Contrary to expectations when I wrote my previous post, the car posts keep coming. CoComment is down for maintenance presently, and I felt it worth recording what I just wrote at the Kiwi Car Lovers’ Blog, which I discovered tonight, rather than leave it to the Swiss service to keep track of. But it is relevant to the core idea of this blog of branding.
It’s a fairly well written blog with three contributors, and a case was made about the decline of Mercedes-Benz. In response, I wrote the following.
The quality issues are over these days, in my view, having driven B, CLS and S lately. The ML was a pig—borrowed one that was falling apart and with plastics that were typically nasty-American.
Mercedes’ problem with exploring so many niches—at some point we will have a Klasse for every letter of the alphabet—is not so much that they do. The issue is that the designs are not cohesive and the company’s approach to using design to express its brand is almost Japanese. In other words, disparate.
Having said that, the CLS is sublime: it was a car I was ready to hate till I had one for three days, and it ﬁtted as neatly as Pamela Anderson into a red wetsuit.
As to the smaller cars, the B is competent but overpriced; sure-footed but visually incongruous. However, no manufacturer can survive without going downward, and creating a brand from scratch can be dodgy (to wit, Smart, though establishing brand equity takes time, and I agree with Rob about its US chances).
I keep saying, ‘Premium is the new mainstream,’ something that is happening in all consumer goods. Cars are no exception to this demand for premium quality in everyday items.
Thus, the takeover of Chrysler was probably inspired in idea, but sloppy in execution—the destruction of Plymouth, the repositioning of Chrysler, all proving that the Germans, with the possible exception of Volkswagen, are not good at brand management.
The last sentence is an exaggeration: the German automakers are great at managing German brands, and they learn very quickly from their mistakes. Hence, BMW is having a whale of a time with Mini. But its failure with Rover (which was partly a brand issue—notice how many times the advertising tagline was changed during its ownership and how it could not decide if Rover was a member of the BMW Group) and Mercedes’ with Smart (clever in many respects; less so with its pricing given where Swatch watches were positioned) were on my mind when I wrote the above.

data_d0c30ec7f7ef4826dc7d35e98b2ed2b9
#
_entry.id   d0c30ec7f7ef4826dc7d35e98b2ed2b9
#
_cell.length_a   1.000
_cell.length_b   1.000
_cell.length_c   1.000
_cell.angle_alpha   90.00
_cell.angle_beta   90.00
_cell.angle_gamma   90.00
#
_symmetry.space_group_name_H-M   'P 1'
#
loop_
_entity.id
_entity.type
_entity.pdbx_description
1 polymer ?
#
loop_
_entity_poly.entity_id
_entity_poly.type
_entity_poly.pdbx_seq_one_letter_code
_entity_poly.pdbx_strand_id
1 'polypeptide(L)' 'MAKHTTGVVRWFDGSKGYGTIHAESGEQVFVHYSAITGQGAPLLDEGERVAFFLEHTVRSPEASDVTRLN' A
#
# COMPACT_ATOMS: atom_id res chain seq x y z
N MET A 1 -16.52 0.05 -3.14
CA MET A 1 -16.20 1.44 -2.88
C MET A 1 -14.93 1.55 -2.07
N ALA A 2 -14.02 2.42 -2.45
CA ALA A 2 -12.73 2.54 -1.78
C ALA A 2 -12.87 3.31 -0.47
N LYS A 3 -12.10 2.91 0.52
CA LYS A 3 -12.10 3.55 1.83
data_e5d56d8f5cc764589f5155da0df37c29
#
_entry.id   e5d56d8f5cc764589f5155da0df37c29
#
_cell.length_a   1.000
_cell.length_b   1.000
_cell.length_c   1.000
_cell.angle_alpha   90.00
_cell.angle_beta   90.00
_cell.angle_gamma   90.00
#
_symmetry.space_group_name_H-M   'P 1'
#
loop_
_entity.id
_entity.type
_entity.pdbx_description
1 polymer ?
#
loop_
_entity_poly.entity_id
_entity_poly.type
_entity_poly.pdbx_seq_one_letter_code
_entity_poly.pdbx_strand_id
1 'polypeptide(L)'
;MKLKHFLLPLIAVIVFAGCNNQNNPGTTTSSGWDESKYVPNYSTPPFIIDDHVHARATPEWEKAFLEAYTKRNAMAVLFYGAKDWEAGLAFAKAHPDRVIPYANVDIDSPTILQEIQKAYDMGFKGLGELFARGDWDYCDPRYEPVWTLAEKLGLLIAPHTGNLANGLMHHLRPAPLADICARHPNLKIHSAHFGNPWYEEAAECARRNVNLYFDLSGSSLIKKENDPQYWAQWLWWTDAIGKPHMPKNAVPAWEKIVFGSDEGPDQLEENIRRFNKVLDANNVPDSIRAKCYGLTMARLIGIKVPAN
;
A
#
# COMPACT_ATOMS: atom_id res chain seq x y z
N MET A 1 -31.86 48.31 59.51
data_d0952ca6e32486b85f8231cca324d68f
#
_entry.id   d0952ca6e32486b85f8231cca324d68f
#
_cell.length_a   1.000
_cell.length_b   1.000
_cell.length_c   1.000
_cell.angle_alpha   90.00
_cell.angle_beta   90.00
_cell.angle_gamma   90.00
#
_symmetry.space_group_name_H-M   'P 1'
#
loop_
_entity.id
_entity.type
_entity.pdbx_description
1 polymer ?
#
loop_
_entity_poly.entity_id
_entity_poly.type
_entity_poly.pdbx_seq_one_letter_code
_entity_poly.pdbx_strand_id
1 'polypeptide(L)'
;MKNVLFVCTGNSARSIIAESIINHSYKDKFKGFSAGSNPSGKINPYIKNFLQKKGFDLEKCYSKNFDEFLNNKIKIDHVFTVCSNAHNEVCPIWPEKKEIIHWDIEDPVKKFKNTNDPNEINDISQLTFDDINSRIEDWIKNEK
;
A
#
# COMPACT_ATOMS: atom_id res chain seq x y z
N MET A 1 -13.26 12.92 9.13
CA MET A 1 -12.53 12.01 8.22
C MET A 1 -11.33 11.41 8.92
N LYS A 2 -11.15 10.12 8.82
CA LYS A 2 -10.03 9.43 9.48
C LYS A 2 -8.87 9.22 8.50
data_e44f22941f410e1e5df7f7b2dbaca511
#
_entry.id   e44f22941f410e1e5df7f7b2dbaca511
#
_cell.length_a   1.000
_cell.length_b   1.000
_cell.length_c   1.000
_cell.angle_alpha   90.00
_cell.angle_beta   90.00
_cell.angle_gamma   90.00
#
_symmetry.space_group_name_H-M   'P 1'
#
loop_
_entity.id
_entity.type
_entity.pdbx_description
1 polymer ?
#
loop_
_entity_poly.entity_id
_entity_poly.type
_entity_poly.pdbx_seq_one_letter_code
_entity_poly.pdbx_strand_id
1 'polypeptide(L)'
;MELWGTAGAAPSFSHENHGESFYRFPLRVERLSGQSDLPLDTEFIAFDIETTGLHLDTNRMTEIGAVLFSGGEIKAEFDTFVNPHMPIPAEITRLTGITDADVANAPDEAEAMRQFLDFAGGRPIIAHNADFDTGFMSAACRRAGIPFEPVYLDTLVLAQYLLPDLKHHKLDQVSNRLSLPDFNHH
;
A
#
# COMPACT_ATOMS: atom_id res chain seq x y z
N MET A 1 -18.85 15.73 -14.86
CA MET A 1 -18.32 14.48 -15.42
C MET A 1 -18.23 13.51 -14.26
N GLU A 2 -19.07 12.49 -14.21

Not enough emphasis was placed, at the time, on how the brands could be integrated, nor how mainstream, volume manufacturing could be combined with its core competences. (Easy to say with hindsight.) But the Germans were right about three aspects: that new niches needed to be explored, economies of scale would become important, and acquiring a volume manufacturer was a sure way to prevent someone else from buying itself.
Mini was not a ﬂuke: BMW followed its own handbook on that one, similarly with Rolls-Royce. The rest shows that branding and marketing need to be part of the strategic decision, especially where consumer-targeted products and services are concerned. It is the one interface between organization and consumer.
These days, fortunately for Stuttgart, DaimlerChrysler has wised up, its brands’ standing so deﬁned that it deems it safe for Chrysler underpinnings to be beneath the Mercedes A- and B-class come the turn of the decade. Plus, the quality shocks of the last 10 years have seen Mercedes’ build improve no end in the last year. All of that sounds like positive brand equity to me.
Del.icio.us tags: DaimlerChrysler Mercedes-Benz BMW premium niche marketing mainstream branding brand Posted by Jack Yan, 09:49
In parentheses after The Persuader you should have The Car Blog, I know there is one already, there are probably a bunch but yours is definitely perspective I havent seen yet. Then you can always start a separate blog but I dont know if you would have the time for it.
That’s mighty kind of you to say that, Blackops, but you are right: I would not have time. However, I think this last week was a bunch of coincidences: normally, I would not have so many car posts. There was just a big motoring week with business-relevant things that bugged me, including the three posts on MG Rover and the two on the Holden Commodore launch.Post a Comment
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